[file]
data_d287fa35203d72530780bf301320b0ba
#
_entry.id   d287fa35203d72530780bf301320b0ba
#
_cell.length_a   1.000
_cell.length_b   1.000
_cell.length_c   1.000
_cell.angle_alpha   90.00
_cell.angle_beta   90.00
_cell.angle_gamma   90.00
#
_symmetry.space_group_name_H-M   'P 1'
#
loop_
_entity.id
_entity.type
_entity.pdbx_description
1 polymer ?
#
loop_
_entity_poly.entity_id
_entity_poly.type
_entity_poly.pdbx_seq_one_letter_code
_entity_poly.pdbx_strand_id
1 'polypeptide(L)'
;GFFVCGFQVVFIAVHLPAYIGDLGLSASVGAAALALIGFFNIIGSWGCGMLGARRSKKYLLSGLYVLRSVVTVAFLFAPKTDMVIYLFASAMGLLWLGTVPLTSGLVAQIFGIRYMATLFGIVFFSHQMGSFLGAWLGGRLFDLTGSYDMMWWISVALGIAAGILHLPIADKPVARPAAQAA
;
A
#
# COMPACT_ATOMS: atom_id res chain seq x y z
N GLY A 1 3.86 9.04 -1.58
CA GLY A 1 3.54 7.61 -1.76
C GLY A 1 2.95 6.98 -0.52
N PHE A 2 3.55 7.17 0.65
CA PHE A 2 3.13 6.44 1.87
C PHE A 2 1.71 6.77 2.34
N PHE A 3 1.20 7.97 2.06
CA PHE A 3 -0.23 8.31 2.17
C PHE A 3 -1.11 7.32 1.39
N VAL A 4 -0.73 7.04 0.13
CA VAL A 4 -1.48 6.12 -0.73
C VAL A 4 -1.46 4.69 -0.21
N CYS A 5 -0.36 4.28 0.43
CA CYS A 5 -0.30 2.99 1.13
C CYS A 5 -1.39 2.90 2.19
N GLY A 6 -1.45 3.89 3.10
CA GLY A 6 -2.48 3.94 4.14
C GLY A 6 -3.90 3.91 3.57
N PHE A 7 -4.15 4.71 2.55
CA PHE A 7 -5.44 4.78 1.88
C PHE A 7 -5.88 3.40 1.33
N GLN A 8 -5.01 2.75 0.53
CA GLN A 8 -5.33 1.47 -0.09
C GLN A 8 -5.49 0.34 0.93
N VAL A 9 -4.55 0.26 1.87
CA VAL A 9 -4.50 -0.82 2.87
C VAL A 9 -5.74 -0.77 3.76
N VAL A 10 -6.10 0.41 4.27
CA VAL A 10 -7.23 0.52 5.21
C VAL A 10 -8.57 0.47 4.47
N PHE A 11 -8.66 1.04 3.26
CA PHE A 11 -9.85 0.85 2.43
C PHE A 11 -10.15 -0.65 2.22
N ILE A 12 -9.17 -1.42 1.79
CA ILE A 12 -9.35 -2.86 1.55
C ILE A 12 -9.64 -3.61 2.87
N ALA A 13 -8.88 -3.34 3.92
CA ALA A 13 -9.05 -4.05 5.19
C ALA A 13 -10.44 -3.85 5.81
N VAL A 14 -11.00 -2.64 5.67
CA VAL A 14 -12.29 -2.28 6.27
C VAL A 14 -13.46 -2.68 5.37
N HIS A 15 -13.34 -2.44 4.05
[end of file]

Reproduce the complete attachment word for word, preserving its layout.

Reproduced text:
data_d287fa35203d72530780bf301320b0ba
#
_entry.id   d287fa35203d72530780bf301320b0ba
#
_cell.length_a   1.000
_cell.length_b   1.000
_cell.length_c   1.000
_cell.angle_alpha   90.00
_cell.angle_beta   90.00
_cell.angle_gamma   90.00
#
_symmetry.space_group_name_H-M   'P 1'
#
loop_
_entity.id
_entity.type
_entity.pdbx_description
1 polymer ?
#
loop_
_entity_poly.entity_id
_entity_poly.type
_entity_poly.pdbx_seq_one_letter_code
_entity_poly.pdbx_strand_id
1 'polypeptide(L)'
;GFFVCGFQVVFIAVHLPAYIGDLGLSASVGAAALALIGFFNIIGSWGCGMLGARRSKKYLLSGLYVLRSVVTVAFLFAPKTDMVIYLFASAMGLLWLGTVPLTSGLVAQIFGIRYMATLFGIVFFSHQMGSFLGAWLGGRLFDLTGSYDMMWWISVALGIAAGILHLPIADKPVARPAAQAA
;
A
#
# COMPACT_ATOMS: atom_id res chain seq x y z
N GLY A 1 3.86 9.04 -1.58
CA GLY A 1 3.54 7.61 -1.76
C GLY A 1 2.95 6.98 -0.52
N PHE A 2 3.55 7.17 0.65
CA PHE A 2 3.13 6.44 1.87
C PHE A 2 1.71 6.77 2.34
N PHE A 3 1.20 7.97 2.06
CA PHE A 3 -0.23 8.31 2.17
C PHE A 3 -1.11 7.32 1.39
N VAL A 4 -0.73 7.04 0.13
CA VAL A 4 -1.48 6.12 -0.73
C VAL A 4 -1.46 4.69 -0.21
N CYS A 5 -0.36 4.28 0.43
CA CYS A 5 -0.30 2.99 1.13
C CYS A 5 -1.39 2.90 2.19
N GLY A 6 -1.45 3.89 3.10
CA GLY A 6 -2.48 3.94 4.14
C GLY A 6 -3.90 3.91 3.57
N PHE A 7 -4.15 4.71 2.55
CA PHE A 7 -5.44 4.78 1.88
C PHE A 7 -5.88 3.40 1.33
N GLN A 8 -5.01 2.75 0.53
CA GLN A 8 -5.33 1.47 -0.09
C GLN A 8 -5.49 0.34 0.93
N VAL A 9 -4.55 0.26 1.87
CA VAL A 9 -4.50 -0.82 2.87
C VAL A 9 -5.74 -0.77 3.76
N VAL A 10 -6.10 0.41 4.27
CA VAL A 10 -7.23 0.52 5.21
C VAL A 10 -8.57 0.47 4.47
N PHE A 11 -8.66 1.04 3.26
CA PHE A 11 -9.85 0.85 2.43
C PHE A 11 -10.15 -0.65 2.22
N ILE A 12 -9.17 -1.42 1.79
CA ILE A 12 -9.35 -2.86 1.55
C ILE A 12 -9.64 -3.61 2.87
N ALA A 13 -8.88 -3.34 3.92
CA ALA A 13 -9.05 -4.05 5.19
C ALA A 13 -10.44 -3.85 5.81
N VAL A 14 -11.00 -2.64 5.67
CA VAL A 14 -12.29 -2.28 6.27
C VAL A 14 -13.46 -2.68 5.37
N HIS A 15 -13.34 -2.44 4.05